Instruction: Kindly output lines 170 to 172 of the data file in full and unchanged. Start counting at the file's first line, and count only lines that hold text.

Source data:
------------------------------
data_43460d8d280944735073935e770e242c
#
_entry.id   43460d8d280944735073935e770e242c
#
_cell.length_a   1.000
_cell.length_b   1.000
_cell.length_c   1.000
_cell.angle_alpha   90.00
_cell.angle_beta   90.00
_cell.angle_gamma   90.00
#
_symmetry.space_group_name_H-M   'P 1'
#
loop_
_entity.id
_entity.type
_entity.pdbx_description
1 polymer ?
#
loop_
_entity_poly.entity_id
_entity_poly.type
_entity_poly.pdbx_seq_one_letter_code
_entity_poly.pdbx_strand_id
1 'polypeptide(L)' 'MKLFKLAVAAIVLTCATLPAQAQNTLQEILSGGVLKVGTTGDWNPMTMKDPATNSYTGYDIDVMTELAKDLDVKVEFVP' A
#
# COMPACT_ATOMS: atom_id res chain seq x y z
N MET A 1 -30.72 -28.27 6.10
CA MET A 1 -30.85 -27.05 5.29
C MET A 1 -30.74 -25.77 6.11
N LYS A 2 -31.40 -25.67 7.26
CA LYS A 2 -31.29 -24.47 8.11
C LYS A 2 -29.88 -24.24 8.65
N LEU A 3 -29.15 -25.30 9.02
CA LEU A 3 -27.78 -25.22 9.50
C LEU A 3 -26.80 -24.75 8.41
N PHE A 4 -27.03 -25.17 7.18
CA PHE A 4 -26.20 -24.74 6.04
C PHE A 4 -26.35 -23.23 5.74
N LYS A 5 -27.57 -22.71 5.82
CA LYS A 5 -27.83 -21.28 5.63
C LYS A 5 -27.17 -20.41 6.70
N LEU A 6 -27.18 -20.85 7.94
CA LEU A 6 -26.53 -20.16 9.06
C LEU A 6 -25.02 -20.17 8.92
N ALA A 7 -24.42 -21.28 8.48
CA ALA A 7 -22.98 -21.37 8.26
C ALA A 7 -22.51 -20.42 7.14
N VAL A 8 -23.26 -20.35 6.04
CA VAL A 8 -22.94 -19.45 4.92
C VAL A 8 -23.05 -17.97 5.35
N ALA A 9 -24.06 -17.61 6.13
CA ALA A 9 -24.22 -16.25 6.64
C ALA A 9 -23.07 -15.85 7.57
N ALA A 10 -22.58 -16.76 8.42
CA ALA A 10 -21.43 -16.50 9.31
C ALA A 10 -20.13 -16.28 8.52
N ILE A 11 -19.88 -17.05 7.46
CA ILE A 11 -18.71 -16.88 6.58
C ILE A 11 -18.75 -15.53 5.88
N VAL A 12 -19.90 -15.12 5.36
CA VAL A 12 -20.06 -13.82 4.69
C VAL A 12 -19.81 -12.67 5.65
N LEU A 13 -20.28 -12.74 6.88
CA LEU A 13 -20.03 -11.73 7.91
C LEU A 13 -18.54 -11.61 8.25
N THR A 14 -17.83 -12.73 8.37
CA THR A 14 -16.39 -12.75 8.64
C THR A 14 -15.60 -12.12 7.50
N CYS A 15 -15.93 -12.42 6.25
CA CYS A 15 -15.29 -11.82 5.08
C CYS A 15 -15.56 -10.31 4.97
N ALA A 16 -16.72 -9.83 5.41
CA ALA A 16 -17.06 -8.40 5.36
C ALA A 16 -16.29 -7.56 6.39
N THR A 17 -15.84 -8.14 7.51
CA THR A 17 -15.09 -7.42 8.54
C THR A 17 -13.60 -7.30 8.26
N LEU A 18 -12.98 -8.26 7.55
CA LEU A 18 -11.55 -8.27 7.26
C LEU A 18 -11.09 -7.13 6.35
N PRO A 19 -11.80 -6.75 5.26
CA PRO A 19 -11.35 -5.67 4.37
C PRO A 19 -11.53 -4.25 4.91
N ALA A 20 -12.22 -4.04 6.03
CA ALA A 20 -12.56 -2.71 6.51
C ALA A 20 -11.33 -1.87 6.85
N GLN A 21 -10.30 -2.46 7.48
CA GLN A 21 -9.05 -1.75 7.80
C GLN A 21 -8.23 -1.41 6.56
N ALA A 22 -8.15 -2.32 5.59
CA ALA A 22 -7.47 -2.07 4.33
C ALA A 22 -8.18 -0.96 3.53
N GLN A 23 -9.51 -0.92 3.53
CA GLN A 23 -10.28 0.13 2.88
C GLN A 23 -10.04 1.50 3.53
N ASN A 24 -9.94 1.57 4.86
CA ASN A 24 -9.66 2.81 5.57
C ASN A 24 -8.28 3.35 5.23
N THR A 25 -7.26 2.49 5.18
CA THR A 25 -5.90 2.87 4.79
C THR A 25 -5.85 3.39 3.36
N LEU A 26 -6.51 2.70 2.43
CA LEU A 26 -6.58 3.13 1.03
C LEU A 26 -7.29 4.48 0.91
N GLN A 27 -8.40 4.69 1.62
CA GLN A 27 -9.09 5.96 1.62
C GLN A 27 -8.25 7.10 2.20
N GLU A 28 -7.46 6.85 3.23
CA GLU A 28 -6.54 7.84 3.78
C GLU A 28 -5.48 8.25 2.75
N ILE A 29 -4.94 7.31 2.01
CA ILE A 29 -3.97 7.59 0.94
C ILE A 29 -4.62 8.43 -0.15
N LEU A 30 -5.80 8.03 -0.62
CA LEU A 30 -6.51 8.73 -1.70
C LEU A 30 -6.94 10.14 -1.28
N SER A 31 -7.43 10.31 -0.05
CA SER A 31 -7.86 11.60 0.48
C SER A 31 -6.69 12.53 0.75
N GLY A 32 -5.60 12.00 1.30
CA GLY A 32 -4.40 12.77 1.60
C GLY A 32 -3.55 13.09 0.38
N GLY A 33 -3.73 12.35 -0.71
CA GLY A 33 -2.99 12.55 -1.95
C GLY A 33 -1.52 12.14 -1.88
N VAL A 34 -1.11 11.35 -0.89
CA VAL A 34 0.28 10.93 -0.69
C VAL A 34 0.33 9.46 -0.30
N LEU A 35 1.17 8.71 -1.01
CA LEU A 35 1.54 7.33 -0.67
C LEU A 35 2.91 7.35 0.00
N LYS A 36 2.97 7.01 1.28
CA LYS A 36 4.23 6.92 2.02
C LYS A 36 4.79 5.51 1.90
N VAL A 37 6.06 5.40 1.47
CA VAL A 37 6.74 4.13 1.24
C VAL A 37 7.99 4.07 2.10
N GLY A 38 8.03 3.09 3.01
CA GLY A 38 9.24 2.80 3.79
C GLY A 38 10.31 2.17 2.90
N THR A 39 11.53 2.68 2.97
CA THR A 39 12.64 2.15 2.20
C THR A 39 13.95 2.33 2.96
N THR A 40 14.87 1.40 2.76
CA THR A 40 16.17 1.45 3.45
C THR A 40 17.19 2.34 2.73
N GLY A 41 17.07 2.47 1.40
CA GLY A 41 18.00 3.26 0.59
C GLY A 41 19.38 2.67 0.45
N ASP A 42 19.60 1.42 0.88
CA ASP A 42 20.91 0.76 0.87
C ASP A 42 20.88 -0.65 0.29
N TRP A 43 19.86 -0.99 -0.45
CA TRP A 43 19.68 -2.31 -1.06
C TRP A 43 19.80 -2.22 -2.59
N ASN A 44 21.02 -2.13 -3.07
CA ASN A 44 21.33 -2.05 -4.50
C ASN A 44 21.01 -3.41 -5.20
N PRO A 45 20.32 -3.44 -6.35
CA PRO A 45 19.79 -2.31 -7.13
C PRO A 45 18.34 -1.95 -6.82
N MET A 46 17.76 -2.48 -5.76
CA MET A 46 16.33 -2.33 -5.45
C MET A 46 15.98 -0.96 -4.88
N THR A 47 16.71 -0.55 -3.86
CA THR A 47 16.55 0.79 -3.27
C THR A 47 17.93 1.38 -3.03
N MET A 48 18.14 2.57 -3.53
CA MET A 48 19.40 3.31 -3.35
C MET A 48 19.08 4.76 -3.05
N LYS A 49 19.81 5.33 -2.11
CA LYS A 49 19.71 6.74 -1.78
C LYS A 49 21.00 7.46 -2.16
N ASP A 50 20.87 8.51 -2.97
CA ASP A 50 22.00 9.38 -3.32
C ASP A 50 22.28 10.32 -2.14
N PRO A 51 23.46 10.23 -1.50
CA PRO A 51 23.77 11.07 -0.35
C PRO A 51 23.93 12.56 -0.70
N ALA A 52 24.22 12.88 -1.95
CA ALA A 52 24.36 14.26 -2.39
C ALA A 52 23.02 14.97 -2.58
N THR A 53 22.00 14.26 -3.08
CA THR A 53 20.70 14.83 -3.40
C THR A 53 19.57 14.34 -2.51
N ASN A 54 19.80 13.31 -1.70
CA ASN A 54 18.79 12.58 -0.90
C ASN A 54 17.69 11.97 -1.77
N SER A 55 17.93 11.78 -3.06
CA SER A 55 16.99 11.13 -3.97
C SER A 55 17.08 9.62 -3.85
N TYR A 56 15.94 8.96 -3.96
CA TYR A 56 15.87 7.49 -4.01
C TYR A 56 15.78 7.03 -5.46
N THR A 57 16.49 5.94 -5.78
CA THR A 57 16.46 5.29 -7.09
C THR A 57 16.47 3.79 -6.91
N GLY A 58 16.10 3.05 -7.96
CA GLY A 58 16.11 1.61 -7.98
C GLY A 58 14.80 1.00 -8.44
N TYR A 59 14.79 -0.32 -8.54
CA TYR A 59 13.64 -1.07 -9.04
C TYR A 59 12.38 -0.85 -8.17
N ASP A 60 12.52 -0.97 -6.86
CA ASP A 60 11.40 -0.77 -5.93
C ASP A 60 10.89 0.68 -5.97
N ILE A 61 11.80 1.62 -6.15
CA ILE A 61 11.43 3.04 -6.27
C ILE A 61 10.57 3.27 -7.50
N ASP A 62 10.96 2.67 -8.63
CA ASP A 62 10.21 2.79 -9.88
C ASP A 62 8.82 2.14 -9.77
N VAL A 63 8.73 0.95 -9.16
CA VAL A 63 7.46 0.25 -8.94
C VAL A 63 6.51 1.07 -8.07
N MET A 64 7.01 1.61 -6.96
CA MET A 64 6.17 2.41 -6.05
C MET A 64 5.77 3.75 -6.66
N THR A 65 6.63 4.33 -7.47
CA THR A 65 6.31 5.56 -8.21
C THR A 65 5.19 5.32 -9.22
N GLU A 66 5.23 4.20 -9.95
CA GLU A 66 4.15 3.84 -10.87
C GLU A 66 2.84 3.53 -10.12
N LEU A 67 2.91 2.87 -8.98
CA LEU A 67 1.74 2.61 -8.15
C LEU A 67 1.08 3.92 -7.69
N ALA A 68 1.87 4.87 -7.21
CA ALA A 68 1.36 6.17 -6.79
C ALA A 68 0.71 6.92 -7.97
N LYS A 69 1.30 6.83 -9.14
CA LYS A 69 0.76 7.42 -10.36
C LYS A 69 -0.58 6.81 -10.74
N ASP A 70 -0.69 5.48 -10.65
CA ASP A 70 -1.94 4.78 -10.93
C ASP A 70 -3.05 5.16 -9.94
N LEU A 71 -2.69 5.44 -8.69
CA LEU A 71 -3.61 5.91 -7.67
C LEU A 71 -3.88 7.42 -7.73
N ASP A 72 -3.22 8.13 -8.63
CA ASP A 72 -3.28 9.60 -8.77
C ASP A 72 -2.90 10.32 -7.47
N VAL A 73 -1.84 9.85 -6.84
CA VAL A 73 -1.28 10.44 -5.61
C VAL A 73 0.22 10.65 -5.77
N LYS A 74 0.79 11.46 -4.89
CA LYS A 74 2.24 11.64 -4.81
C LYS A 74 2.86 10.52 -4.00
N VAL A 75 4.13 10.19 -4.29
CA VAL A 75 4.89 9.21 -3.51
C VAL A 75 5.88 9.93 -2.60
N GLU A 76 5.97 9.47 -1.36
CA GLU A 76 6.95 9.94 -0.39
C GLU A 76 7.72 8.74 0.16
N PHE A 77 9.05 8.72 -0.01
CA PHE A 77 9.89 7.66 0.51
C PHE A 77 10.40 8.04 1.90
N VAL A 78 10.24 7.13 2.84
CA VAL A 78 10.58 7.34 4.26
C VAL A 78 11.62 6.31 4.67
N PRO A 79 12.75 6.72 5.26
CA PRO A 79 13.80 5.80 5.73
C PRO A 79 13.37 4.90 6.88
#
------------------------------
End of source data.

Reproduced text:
CA MET A 48 19.40 3.31 -3.35
C MET A 48 19.08 4.76 -3.05
N LYS A 49 19.81 5.33 -2.11